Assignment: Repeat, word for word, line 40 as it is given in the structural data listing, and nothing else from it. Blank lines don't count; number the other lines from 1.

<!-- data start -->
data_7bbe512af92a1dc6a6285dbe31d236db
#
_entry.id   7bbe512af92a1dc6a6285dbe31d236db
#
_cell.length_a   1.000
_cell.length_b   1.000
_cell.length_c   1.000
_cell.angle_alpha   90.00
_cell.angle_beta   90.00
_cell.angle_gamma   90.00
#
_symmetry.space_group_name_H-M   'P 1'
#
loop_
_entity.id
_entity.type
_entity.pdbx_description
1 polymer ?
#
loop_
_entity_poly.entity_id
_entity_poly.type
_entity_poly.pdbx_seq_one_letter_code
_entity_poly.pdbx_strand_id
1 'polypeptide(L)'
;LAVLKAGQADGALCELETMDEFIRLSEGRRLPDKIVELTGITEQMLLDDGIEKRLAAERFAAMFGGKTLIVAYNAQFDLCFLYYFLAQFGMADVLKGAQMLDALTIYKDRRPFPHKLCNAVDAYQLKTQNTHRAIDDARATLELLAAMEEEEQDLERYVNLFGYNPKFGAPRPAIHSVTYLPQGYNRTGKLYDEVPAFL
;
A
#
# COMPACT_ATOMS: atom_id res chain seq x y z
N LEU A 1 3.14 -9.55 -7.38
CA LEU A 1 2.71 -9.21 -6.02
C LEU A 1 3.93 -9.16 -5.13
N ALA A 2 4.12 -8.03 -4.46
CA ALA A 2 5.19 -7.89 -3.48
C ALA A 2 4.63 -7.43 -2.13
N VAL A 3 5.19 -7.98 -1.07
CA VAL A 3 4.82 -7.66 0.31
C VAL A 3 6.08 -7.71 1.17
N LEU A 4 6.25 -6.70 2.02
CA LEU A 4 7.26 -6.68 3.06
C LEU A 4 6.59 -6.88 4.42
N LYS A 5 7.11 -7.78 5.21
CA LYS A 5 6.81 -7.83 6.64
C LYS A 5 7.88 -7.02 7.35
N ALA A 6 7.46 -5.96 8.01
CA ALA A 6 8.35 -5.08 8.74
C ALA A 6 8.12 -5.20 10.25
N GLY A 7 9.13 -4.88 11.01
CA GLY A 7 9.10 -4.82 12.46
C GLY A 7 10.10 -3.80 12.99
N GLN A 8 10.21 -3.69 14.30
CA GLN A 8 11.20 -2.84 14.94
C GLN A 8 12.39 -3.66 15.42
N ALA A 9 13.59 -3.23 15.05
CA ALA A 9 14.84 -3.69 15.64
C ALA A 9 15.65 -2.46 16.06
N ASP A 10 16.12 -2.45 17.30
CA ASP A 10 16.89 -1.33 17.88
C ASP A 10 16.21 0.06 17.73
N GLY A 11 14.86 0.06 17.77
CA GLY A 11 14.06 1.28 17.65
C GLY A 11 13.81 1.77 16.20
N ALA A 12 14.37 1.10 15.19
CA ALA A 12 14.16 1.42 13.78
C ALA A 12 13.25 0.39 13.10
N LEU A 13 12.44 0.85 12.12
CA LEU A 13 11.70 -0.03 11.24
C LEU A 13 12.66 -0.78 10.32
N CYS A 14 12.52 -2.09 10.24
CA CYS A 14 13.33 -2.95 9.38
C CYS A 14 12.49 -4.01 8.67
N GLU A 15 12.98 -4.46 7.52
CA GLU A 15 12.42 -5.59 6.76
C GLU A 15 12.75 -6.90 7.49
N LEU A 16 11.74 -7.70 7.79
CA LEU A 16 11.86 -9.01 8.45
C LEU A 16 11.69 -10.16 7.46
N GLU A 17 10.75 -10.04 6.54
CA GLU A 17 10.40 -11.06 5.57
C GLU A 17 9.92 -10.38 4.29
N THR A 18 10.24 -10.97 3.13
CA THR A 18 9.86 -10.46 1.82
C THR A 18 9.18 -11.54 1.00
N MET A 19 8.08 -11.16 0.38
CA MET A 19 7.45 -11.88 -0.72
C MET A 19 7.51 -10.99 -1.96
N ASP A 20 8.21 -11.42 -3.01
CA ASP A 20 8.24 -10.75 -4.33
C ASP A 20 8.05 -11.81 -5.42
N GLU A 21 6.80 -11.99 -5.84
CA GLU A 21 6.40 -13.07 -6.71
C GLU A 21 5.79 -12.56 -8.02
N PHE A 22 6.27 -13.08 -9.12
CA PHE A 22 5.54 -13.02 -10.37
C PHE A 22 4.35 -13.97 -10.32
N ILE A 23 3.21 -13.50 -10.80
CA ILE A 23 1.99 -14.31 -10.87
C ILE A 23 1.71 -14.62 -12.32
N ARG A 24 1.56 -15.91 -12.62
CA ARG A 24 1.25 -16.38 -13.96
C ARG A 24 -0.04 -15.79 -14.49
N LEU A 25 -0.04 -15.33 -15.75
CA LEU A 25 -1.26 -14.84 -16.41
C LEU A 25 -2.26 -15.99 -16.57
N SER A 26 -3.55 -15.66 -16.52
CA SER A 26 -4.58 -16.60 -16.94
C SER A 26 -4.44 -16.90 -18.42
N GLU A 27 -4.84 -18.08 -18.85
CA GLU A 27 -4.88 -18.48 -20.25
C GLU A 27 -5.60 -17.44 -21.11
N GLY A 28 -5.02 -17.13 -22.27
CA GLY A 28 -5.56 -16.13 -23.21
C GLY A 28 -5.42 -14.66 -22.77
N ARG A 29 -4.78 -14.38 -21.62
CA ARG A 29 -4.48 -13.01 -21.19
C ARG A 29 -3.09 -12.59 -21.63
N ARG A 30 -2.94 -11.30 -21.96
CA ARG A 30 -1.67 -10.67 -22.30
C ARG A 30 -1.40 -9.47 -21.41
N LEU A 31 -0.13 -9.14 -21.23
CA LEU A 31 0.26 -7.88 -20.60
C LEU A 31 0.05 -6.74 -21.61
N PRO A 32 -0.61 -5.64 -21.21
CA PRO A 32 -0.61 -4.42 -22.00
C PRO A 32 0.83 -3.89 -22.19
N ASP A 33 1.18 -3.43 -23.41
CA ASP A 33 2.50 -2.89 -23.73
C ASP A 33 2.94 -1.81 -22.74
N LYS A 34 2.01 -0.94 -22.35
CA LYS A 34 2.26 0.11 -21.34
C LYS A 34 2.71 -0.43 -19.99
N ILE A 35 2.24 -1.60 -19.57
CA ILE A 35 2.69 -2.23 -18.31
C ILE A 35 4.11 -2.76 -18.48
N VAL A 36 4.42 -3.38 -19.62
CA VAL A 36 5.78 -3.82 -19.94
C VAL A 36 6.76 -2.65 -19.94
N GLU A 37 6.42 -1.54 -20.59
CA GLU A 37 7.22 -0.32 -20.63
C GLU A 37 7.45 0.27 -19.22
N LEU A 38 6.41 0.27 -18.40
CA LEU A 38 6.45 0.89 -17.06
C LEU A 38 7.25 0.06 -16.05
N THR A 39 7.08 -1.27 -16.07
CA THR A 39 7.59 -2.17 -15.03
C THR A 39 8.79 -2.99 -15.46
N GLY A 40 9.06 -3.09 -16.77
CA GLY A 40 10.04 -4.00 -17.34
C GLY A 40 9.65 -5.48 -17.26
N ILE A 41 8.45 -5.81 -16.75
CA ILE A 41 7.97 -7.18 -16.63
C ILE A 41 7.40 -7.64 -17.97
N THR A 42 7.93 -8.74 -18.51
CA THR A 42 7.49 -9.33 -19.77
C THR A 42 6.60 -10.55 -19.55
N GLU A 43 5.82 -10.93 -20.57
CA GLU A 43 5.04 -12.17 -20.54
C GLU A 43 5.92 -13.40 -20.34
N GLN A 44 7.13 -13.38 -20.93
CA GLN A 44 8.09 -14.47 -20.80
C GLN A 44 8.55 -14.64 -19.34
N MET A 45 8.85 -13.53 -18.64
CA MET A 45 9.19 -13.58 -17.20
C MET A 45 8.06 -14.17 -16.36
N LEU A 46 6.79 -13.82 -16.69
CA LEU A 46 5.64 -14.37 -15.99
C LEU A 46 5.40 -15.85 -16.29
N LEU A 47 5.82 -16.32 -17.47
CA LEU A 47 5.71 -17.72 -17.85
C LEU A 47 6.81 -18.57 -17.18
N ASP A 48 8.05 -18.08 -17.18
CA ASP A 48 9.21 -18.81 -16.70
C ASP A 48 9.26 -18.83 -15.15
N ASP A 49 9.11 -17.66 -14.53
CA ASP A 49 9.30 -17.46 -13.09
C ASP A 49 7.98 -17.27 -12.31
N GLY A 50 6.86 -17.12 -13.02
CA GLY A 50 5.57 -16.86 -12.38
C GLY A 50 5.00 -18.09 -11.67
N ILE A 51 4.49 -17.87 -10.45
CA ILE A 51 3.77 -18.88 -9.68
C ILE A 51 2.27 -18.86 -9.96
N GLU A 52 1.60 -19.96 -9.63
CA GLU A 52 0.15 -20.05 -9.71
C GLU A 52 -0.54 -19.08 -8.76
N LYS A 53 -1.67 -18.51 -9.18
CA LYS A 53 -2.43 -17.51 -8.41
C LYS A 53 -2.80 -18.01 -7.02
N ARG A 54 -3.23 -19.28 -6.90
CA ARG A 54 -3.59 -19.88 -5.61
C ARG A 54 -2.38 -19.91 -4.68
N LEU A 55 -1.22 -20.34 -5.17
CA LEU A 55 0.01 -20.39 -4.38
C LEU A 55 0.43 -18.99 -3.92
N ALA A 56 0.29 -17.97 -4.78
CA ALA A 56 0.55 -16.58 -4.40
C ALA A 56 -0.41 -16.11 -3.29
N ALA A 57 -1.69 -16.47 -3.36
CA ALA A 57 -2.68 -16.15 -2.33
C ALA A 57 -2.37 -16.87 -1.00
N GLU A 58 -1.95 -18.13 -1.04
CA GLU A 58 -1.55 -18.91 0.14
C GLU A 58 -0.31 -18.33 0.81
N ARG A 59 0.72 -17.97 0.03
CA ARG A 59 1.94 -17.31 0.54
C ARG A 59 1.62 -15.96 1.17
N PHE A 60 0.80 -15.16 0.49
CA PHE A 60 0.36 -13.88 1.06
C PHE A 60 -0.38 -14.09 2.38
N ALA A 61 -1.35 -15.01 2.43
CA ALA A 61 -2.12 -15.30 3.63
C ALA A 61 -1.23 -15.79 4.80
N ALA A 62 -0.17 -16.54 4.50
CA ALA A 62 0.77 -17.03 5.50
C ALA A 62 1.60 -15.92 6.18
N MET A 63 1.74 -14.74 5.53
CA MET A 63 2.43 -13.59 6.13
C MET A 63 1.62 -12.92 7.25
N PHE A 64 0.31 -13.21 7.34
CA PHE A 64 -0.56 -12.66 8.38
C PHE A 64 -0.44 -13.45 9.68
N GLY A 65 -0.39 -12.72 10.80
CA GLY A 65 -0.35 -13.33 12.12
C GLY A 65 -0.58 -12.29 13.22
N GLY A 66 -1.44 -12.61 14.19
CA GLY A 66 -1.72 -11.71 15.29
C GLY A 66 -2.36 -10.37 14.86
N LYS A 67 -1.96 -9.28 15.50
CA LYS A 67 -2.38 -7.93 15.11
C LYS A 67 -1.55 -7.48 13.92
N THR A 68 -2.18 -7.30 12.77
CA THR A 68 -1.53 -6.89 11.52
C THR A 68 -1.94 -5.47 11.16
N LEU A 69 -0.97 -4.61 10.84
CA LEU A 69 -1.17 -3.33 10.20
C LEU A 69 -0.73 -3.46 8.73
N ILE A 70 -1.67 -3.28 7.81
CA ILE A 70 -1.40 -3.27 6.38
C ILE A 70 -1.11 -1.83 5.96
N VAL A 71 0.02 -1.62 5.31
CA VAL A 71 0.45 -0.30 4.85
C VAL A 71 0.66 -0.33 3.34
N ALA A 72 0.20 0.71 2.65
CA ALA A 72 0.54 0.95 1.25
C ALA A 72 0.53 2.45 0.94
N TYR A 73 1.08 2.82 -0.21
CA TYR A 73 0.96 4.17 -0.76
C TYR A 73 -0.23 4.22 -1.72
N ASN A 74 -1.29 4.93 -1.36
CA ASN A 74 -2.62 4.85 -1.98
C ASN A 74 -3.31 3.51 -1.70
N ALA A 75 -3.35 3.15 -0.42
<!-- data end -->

N LEU A 4 6.25 -6.70 2.02